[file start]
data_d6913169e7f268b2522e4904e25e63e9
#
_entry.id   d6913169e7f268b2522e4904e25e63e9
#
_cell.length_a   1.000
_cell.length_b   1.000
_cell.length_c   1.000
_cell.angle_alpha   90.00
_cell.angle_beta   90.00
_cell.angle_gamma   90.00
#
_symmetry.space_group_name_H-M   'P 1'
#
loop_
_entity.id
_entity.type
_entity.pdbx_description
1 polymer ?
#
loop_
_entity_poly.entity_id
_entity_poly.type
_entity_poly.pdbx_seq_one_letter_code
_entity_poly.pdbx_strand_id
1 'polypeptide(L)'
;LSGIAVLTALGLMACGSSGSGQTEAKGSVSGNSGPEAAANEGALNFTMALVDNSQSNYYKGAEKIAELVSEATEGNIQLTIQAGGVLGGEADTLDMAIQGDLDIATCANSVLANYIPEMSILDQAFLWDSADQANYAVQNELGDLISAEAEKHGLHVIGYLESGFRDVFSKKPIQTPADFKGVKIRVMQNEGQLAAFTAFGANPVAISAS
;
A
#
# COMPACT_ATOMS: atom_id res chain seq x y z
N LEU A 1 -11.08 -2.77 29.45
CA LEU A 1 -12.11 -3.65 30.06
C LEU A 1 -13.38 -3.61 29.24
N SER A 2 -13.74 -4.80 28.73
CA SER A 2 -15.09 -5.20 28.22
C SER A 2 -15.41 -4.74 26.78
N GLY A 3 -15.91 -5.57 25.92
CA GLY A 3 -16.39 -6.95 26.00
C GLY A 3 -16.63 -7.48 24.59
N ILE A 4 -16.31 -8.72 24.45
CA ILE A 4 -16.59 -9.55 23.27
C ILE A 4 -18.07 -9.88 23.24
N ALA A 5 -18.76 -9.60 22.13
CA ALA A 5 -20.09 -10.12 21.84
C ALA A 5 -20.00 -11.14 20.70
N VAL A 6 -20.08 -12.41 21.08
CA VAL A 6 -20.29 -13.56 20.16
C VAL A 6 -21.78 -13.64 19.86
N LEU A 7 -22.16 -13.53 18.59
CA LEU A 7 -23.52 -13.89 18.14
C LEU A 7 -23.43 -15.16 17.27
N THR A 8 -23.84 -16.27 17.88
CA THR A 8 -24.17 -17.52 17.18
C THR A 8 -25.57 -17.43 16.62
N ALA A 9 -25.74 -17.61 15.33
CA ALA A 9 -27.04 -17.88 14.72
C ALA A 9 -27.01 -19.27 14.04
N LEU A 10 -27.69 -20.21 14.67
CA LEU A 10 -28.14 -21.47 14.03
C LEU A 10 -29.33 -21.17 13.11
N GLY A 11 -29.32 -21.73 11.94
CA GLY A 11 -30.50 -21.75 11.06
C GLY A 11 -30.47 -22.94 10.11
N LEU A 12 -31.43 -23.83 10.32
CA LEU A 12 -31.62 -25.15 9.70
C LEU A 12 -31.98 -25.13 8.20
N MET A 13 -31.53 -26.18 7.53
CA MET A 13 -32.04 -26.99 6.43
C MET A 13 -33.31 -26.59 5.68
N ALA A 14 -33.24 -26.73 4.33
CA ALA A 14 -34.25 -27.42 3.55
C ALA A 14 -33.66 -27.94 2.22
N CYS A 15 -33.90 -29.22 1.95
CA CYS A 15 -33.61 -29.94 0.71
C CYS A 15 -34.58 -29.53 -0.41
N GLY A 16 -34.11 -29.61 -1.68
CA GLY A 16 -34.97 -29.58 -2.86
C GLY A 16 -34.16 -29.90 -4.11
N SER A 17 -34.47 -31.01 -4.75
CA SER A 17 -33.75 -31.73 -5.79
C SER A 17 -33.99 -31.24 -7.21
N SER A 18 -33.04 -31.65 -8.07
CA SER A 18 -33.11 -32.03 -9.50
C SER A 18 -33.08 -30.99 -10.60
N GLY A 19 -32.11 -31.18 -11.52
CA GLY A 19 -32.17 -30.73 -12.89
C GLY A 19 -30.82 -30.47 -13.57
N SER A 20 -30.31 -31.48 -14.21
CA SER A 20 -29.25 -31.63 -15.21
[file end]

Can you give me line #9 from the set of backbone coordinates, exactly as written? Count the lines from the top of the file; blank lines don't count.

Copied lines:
_cell.angle_beta   90.00